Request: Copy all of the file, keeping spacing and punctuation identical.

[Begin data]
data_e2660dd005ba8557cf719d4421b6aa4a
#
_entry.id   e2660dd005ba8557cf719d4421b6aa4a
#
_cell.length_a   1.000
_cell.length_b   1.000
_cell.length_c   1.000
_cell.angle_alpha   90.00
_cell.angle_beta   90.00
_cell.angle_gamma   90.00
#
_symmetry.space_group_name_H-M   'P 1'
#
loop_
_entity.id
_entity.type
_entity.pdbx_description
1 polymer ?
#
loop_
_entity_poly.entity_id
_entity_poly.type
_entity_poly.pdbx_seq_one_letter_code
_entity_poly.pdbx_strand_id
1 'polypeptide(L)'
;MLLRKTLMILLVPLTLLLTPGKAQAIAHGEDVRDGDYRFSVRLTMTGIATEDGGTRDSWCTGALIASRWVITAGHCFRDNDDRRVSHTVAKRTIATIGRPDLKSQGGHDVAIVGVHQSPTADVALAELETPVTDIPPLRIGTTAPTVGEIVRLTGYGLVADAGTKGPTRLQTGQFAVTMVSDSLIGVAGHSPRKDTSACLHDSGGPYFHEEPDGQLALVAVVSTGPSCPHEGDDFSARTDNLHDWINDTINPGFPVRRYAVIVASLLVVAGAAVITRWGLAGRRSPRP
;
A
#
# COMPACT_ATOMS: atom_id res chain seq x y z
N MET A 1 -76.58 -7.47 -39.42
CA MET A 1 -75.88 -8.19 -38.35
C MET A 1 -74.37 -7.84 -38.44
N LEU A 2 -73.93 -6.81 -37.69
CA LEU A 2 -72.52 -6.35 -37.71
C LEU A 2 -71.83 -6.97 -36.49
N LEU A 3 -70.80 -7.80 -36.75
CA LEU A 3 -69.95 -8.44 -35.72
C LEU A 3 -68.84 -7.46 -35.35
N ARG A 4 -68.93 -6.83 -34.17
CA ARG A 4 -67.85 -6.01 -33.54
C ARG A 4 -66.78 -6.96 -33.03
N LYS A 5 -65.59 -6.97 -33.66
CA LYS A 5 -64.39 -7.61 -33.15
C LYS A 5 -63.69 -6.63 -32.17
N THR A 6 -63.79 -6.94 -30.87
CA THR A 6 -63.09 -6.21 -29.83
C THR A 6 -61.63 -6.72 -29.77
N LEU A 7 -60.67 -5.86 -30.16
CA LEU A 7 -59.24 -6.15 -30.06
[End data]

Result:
data_e2660dd005ba8557cf719d4421b6aa4a
#
_entry.id   e2660dd005ba8557cf719d4421b6aa4a
#
_cell.length_a   1.000
_cell.length_b   1.000
_cell.length_c   1.000
_cell.angle_alpha   90.00
_cell.angle_beta   90.00
_cell.angle_gamma   90.00
#
_symmetry.space_group_name_H-M   'P 1'
#
loop_
_entity.id
_entity.type
_entity.pdbx_description
1 polymer ?
#
loop_
_entity_poly.entity_id
_entity_poly.type
_entity_poly.pdbx_seq_one_letter_code
_entity_poly.pdbx_strand_id
1 'polypeptide(L)'
;MLLRKTLMILLVPLTLLLTPGKAQAIAHGEDVRDGDYRFSVRLTMTGIATEDGGTRDSWCTGALIASRWVITAGHCFRDNDDRRVSHTVAKRTIATIGRPDLKSQGGHDVAIVGVHQSPTADVALAELETPVTDIPPLRIGTTAPTVGEIVRLTGYGLVADAGTKGPTRLQTGQFAVTMVSDSLIGVAGHSPRKDTSACLHDSGGPYFHEEPDGQLALVAVVSTGPSCPHEGDDFSARTDNLHDWINDTINPGFPVRRYAVIVASLLVVAGAAVITRWGLAGRRSPRP
;
A
#
# COMPACT_ATOMS: atom_id res chain seq x y z
N MET A 1 -76.58 -7.47 -39.42
CA MET A 1 -75.88 -8.19 -38.35
C MET A 1 -74.37 -7.84 -38.44
N LEU A 2 -73.93 -6.81 -37.69
CA LEU A 2 -72.52 -6.35 -37.71
C LEU A 2 -71.83 -6.97 -36.49
N LEU A 3 -70.80 -7.80 -36.75
CA LEU A 3 -69.95 -8.44 -35.72
C LEU A 3 -68.84 -7.46 -35.35
N ARG A 4 -68.93 -6.83 -34.17
CA ARG A 4 -67.85 -6.01 -33.54
C ARG A 4 -66.78 -6.96 -33.03
N LYS A 5 -65.59 -6.97 -33.66
CA LYS A 5 -64.39 -7.61 -33.15
C LYS A 5 -63.69 -6.63 -32.17
N THR A 6 -63.79 -6.94 -30.87
CA THR A 6 -63.09 -6.21 -29.83
C THR A 6 -61.63 -6.72 -29.77
N LEU A 7 -60.67 -5.86 -30.16
CA LEU A 7 -59.24 -6.15 -30.06